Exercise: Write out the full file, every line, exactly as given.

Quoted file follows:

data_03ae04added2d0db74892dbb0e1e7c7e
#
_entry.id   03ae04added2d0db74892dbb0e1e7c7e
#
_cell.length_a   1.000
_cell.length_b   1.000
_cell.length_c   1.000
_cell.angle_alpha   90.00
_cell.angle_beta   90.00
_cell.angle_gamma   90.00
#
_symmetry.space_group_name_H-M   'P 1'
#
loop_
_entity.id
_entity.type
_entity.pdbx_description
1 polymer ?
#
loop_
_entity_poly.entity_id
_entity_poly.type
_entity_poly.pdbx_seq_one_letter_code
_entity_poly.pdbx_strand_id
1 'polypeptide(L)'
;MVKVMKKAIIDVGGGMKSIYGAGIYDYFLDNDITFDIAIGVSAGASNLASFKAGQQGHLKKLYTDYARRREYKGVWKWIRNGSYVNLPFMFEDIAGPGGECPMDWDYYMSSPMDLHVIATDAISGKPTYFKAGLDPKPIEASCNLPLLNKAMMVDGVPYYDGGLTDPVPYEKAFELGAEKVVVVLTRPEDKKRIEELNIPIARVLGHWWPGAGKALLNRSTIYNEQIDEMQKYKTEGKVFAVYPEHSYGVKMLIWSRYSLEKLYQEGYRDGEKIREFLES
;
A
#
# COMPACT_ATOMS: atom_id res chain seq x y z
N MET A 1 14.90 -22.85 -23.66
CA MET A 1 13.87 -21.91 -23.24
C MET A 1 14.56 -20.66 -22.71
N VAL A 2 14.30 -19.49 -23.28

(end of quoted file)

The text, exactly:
data_03ae04added2d0db74892dbb0e1e7c7e
#
_entry.id   03ae04added2d0db74892dbb0e1e7c7e
#
_cell.length_a   1.000
_cell.length_b   1.000
_cell.length_c   1.000
_cell.angle_alpha   90.00
_cell.angle_beta   90.00
_cell.angle_gamma   90.00
#
_symmetry.space_group_name_H-M   'P 1'
#
loop_
_entity.id
_entity.type
_entity.pdbx_description
1 polymer ?
#
loop_
_entity_poly.entity_id
_entity_poly.type
_entity_poly.pdbx_seq_one_letter_code
_entity_poly.pdbx_strand_id
1 'polypeptide(L)'
;MVKVMKKAIIDVGGGMKSIYGAGIYDYFLDNDITFDIAIGVSAGASNLASFKAGQQGHLKKLYTDYARRREYKGVWKWIRNGSYVNLPFMFEDIAGPGGECPMDWDYYMSSPMDLHVIATDAISGKPTYFKAGLDPKPIEASCNLPLLNKAMMVDGVPYYDGGLTDPVPYEKAFELGAEKVVVVLTRPEDKKRIEELNIPIARVLGHWWPGAGKALLNRSTIYNEQIDEMQKYKTEGKVFAVYPEHSYGVKMLIWSRYSLEKLYQEGYRDGEKIREFLES
;
A
#
# COMPACT_ATOMS: atom_id res chain seq x y z
N MET A 1 14.90 -22.85 -23.66
CA MET A 1 13.87 -21.91 -23.24
C MET A 1 14.56 -20.66 -22.71
N VAL A 2 14.30 -19.49 -23.28